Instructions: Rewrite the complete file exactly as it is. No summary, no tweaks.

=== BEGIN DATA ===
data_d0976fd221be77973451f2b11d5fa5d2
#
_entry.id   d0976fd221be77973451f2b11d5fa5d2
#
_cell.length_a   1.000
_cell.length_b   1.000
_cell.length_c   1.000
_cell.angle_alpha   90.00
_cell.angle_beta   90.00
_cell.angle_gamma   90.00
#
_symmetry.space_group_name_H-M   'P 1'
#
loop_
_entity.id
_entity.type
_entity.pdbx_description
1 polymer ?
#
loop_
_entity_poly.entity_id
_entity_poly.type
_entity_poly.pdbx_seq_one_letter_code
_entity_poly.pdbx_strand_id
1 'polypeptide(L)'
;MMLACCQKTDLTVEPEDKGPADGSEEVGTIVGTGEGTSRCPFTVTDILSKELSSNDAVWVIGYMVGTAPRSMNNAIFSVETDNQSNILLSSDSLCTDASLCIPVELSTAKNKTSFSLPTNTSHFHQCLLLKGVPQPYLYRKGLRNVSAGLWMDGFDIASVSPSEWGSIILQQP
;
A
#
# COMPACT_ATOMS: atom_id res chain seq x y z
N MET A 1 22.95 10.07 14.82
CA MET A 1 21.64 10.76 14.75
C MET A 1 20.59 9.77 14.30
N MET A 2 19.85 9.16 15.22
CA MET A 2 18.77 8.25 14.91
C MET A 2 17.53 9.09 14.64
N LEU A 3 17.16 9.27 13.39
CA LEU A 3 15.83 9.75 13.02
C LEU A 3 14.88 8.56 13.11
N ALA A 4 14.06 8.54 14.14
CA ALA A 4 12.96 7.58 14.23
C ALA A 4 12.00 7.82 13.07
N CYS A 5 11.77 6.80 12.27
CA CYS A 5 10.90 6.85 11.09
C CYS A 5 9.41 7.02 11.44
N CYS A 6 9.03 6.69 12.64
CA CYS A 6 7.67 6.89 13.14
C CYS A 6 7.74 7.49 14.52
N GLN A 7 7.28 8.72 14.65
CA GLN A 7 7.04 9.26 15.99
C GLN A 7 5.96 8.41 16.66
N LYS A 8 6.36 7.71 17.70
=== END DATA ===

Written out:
data_d0976fd221be77973451f2b11d5fa5d2
#
_entry.id   d0976fd221be77973451f2b11d5fa5d2
#
_cell.length_a   1.000
_cell.length_b   1.000
_cell.length_c   1.000
_cell.angle_alpha   90.00
_cell.angle_beta   90.00
_cell.angle_gamma   90.00
#
_symmetry.space_group_name_H-M   'P 1'
#
loop_
_entity.id
_entity.type
_entity.pdbx_description
1 polymer ?
#
loop_
_entity_poly.entity_id
_entity_poly.type
_entity_poly.pdbx_seq_one_letter_code
_entity_poly.pdbx_strand_id
1 'polypeptide(L)'
;MMLACCQKTDLTVEPEDKGPADGSEEVGTIVGTGEGTSRCPFTVTDILSKELSSNDAVWVIGYMVGTAPRSMNNAIFSVETDNQSNILLSSDSLCTDASLCIPVELSTAKNKTSFSLPTNTSHFHQCLLLKGVPQPYLYRKGLRNVSAGLWMDGFDIASVSPSEWGSIILQQP
;
A
#
# COMPACT_ATOMS: atom_id res chain seq x y z
N MET A 1 22.95 10.07 14.82
CA MET A 1 21.64 10.76 14.75
C MET A 1 20.59 9.77 14.30
N MET A 2 19.85 9.16 15.22
CA MET A 2 18.77 8.25 14.91
C MET A 2 17.53 9.09 14.64
N LEU A 3 17.16 9.27 13.39
CA LEU A 3 15.83 9.75 13.02
C LEU A 3 14.88 8.56 13.11
N ALA A 4 14.06 8.54 14.14
CA ALA A 4 12.96 7.58 14.23
C ALA A 4 12.00 7.82 13.07
N CYS A 5 11.77 6.80 12.27
CA CYS A 5 10.90 6.85 11.09
C CYS A 5 9.41 7.02 11.44
N CYS A 6 9.03 6.69 12.64
CA CYS A 6 7.67 6.89 13.14
C CYS A 6 7.74 7.49 14.52
N GLN A 7 7.28 8.72 14.65
CA GLN A 7 7.04 9.26 15.99
C GLN A 7 5.96 8.41 16.66
N LYS A 8 6.36 7.71 17.70